Cataract

What is a cataract?
A cataract is a clouding of the normally clear lens of the eye. It can be compared to a window that is frosted or yellowed.

There are many misconceptions about cataracts. A cataract is not:
  • a film over the eye;
  • caused by overusing the eyes;
  • spread from one eye to the other;
  • a cause of irreversible blindness.
Common symptoms of a cataract include:
  • a painless blurring of vision;
  • glare;
  • light sensitivity;
  • poor night vision;
  • double vision in one eye;
  • needing brighter light to read;
  • fading or yellowing of colors.
The amount and pattern of cloudiness within the lens can vary. If the cloudiness is not near the center of the lens, you may not be aware that a cataract is present.

What causes a cataract?
  • family history;
  • medical problems, such as diabetes;
  • injury to the eye;
  • medications, especially steroids;
  • long-term, unprotected exposure to sunlight;
  • previous eye surgery;
  • unknown factors.
How is a cataract detected?
A thorough eye examination by your ophthalmologist can detect the presence of a cataract, as well as any other conditions that may be causing blurred vision or other eye problems.

Problems with other parts of the eye (e.g. cornea, retina, optic nerve) can be responsible for vision loss and may prevent you from having much or any improvement in vision after cataract surgery. If improvement in your vision is unlikely, cataract removal may not be recommended. Your ophthalmologist can tell you how much visual improvement is likely.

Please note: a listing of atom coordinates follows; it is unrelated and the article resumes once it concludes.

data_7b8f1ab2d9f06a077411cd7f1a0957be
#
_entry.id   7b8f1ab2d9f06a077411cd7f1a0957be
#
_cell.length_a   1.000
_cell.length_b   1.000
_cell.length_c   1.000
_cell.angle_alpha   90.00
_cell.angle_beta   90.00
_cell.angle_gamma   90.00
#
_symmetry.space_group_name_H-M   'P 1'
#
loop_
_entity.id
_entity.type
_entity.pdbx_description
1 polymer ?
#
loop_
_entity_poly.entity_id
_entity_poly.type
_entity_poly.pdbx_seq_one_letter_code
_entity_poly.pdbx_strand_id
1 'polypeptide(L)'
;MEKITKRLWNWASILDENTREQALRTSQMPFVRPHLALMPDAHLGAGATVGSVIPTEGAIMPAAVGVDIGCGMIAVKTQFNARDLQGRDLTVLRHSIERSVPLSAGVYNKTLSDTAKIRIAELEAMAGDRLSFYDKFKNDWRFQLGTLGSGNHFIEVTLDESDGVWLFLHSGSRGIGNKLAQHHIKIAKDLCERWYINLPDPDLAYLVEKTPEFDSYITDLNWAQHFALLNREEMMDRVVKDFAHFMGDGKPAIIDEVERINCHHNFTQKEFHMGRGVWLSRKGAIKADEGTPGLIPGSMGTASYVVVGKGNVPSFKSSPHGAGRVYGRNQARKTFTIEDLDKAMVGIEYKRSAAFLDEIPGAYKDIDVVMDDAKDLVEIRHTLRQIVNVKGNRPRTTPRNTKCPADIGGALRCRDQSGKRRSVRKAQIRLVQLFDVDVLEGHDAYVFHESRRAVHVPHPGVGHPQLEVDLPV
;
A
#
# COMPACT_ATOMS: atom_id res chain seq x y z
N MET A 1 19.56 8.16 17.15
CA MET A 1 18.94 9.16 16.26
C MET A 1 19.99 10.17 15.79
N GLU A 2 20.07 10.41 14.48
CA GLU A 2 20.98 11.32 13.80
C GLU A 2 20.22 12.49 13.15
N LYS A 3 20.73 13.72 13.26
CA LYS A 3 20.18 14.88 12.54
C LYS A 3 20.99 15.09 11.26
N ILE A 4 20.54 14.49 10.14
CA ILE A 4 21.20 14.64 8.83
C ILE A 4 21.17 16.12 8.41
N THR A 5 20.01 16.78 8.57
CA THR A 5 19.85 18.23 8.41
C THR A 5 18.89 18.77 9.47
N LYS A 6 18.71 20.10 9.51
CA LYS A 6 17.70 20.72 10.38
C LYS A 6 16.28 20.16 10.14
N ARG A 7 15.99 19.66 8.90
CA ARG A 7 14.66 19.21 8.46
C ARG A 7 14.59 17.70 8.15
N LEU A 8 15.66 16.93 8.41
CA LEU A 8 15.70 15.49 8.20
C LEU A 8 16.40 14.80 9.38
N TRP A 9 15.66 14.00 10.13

How fast does a cataract develop?
How quickly the cataract develops varies among individuals, and may even be different between the two eyes. Most age-related cataracts progress gradually over a period of years.

Other cataracts, especially in younger people and people with diabetes, may progress rapidly over a short time. It is not possible to predict exactly how fast cataracts will develop in any given person.

How is a cataract treated?
Surgery is the only way a cataract can be removed. However, if symptoms of a cataract are not bothering you very much, surgery may not be needed. Sometimes a simple change in your eyeglass prescription may be helpful.

There are no medications, dietary supplements, or exercises that have been shown to prevent or cure cataracts.

Protection from excessive sunlight may help slow the progression of cataracts. Sunglasses that screen out ultraviolet (UV) light rays or regular eyeglasses with a clear, anti-UV coating offer this protection.
 
What can I expect from cataract surgery?
Over 1.4 million people have cataract surgery each year in the United States, and more than 95% of those surgeries are performed with no complications.

During cataract surgery, which is usually performed under local or topical anesthesia as an outpatient procedure, the cloudy lens is removed from the eye. In most cases, the focusing power of the natural lens is restored by replacing it with a permanent intraocular lens implant.

Your ophthalmologist performs this delicate surgery using a microscope, miniature instruments, and other modern technology.